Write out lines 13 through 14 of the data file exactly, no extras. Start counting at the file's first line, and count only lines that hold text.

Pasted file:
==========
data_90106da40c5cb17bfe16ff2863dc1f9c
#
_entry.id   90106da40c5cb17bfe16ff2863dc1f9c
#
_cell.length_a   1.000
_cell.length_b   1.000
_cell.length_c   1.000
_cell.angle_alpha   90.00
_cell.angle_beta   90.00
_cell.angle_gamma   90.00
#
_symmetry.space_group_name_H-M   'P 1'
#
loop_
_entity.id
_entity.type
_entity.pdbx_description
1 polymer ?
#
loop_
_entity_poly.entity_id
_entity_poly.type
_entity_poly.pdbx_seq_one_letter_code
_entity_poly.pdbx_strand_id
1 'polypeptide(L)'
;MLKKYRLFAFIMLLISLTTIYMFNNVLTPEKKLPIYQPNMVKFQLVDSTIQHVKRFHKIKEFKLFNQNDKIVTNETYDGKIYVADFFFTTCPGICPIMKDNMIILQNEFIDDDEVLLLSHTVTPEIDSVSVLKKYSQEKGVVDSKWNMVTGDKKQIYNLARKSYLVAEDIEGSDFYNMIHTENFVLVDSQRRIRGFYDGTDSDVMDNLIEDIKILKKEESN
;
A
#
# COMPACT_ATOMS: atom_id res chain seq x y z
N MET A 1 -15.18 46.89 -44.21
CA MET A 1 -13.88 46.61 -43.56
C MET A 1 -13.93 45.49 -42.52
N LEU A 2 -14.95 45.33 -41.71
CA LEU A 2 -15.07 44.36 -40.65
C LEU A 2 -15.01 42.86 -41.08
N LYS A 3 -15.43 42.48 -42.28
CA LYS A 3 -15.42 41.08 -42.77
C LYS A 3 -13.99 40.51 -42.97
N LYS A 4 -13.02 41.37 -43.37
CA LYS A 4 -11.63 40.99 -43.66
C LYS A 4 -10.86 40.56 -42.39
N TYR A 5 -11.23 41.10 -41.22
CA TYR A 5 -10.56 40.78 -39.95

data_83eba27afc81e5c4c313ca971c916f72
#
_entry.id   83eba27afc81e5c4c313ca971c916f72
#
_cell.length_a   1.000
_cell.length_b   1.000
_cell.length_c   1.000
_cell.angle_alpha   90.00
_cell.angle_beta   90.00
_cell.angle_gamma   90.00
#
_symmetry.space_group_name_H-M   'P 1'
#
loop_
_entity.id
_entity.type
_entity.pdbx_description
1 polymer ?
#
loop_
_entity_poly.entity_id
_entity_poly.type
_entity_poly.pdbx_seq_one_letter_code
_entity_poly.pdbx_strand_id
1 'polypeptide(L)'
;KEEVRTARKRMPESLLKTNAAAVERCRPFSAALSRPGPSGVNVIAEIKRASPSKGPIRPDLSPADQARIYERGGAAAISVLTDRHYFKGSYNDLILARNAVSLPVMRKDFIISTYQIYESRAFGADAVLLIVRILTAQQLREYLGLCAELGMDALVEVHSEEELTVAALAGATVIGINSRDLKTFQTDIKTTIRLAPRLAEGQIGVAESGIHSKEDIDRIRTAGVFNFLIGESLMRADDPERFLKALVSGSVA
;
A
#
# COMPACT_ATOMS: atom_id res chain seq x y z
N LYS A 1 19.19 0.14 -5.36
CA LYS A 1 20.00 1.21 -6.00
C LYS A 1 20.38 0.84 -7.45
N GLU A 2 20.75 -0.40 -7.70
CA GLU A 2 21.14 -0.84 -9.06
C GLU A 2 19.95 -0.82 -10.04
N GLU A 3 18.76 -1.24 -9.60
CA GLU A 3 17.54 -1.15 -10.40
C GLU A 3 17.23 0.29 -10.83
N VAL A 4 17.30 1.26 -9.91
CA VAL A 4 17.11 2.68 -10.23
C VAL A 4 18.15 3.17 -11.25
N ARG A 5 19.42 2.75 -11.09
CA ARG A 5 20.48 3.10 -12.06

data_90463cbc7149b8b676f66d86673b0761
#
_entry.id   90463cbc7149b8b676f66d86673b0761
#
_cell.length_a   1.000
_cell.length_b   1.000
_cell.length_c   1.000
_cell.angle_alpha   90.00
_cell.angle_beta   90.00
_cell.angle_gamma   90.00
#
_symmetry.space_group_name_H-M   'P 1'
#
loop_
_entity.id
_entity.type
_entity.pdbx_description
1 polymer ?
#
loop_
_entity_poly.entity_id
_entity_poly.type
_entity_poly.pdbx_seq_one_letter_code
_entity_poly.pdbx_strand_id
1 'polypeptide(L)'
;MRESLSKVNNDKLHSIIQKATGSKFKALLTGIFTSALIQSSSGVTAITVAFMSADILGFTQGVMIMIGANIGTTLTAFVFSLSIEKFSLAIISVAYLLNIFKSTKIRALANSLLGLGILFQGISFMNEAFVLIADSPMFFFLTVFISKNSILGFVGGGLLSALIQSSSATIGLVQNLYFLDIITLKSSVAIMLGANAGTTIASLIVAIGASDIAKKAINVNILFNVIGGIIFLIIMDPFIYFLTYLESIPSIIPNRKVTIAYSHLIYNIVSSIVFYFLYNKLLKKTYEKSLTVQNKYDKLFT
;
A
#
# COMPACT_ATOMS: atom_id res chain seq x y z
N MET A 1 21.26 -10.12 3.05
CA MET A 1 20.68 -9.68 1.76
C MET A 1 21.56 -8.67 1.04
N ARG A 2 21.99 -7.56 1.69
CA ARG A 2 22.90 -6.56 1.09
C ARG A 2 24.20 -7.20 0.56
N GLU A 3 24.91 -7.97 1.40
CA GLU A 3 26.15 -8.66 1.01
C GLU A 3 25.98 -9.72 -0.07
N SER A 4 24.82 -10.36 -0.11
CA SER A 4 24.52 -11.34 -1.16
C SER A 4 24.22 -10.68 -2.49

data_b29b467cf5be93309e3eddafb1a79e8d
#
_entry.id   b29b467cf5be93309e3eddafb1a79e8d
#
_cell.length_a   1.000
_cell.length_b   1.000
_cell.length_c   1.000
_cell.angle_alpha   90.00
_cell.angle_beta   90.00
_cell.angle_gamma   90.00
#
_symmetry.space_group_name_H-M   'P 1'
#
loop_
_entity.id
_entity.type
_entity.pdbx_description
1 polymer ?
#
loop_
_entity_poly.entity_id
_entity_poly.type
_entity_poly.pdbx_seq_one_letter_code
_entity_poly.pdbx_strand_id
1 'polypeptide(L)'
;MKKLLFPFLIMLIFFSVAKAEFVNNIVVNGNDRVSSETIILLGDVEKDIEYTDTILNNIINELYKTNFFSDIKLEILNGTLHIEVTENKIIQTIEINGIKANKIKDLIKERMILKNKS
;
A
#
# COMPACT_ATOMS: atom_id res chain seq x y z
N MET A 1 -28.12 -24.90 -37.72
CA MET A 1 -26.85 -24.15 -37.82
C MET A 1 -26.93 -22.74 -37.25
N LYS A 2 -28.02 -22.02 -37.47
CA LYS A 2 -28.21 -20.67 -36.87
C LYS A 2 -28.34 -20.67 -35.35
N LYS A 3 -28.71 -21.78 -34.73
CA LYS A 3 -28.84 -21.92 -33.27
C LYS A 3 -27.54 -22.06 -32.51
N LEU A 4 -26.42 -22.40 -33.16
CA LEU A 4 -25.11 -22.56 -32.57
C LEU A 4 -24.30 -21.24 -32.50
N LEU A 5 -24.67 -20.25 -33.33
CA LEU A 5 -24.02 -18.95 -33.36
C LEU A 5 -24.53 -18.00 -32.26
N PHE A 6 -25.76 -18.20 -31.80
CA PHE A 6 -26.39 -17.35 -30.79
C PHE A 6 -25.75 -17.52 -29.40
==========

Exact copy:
#
loop_